But the family welcomes Hanna’s efforts to draw attention to Hetch Hetchy and his use of the Muir-Hanna Trust’s copyright archives, housed at the College of the Pacific in Stockton. There are plenty of “Muirisms” for Hanna’s Range of Light to choose from at the college’s Center for John Muir Environmental Studies, where Muir’s letters and notebooks take up more than 50 feet of bookshelves.

Range of Light selected this one for a line of cotton T-shirts: “Keep up the good fight. Victory in this case will go far to save all our noble Godful parks.”

Hanna’s spirit impresses Ross Hanna, 89, Muir’s last living grandson and Hanna’s great-uncle. “Muir was quite a guy, involved in all kinds of things, and he didn’t give a damn what people thought of him,” he said. “Robert is the same way.”

Like many of his relatives, Robert Hanna draws inspiration from cherished artifacts. One of his uncles has Muir’s mahogany bed. Other relatives have Muir’s sideboard, Muir’s wife’s piano and Muir’s daughters’ violins. Several own Muir-commissioned oil paintings of landscapes by artist William Keith.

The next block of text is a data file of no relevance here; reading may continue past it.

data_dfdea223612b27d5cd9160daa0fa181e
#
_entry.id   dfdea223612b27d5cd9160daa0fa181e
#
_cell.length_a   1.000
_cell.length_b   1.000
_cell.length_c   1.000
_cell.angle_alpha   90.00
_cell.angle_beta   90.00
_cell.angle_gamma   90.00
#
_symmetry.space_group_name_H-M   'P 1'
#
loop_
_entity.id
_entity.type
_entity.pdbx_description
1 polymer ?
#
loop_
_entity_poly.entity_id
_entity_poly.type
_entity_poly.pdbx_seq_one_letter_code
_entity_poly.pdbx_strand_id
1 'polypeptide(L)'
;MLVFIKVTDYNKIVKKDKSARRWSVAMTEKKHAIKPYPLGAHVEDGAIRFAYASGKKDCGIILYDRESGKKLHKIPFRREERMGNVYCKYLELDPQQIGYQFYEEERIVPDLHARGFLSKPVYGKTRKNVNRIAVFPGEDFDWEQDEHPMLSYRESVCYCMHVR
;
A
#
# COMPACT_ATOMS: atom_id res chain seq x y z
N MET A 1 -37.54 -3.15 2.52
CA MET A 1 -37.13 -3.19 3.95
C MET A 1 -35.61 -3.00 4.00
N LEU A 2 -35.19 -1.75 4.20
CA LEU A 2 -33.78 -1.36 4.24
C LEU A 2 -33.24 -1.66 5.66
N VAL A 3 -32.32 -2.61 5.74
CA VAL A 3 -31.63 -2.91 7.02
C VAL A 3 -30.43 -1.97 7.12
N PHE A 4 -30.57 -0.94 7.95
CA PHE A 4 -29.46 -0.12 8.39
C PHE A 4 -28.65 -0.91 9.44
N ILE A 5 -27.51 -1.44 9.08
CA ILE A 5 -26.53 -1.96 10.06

“I have these little things,” Hanna said, holding up two small glass inkwells Muir used in writing the Sierra Club’s founding documents. “Late at night, when I’m tired and frustrated, I look at these bottles, out of which flowed words that changed the world. Then I get back to work knowing that, yes, I can write one more letter, make one more phone call, snag one more signature on a petition.”

Hanna took a swipe at the Sierra Club, which he believes went astray under the leadership of Carl Pope, who stepped down as chairman in November. Of particular concern, he said, was the organization’s shift away from grass-roots campaigns and toward efforts to combat global warming and forge alliances with international corporations.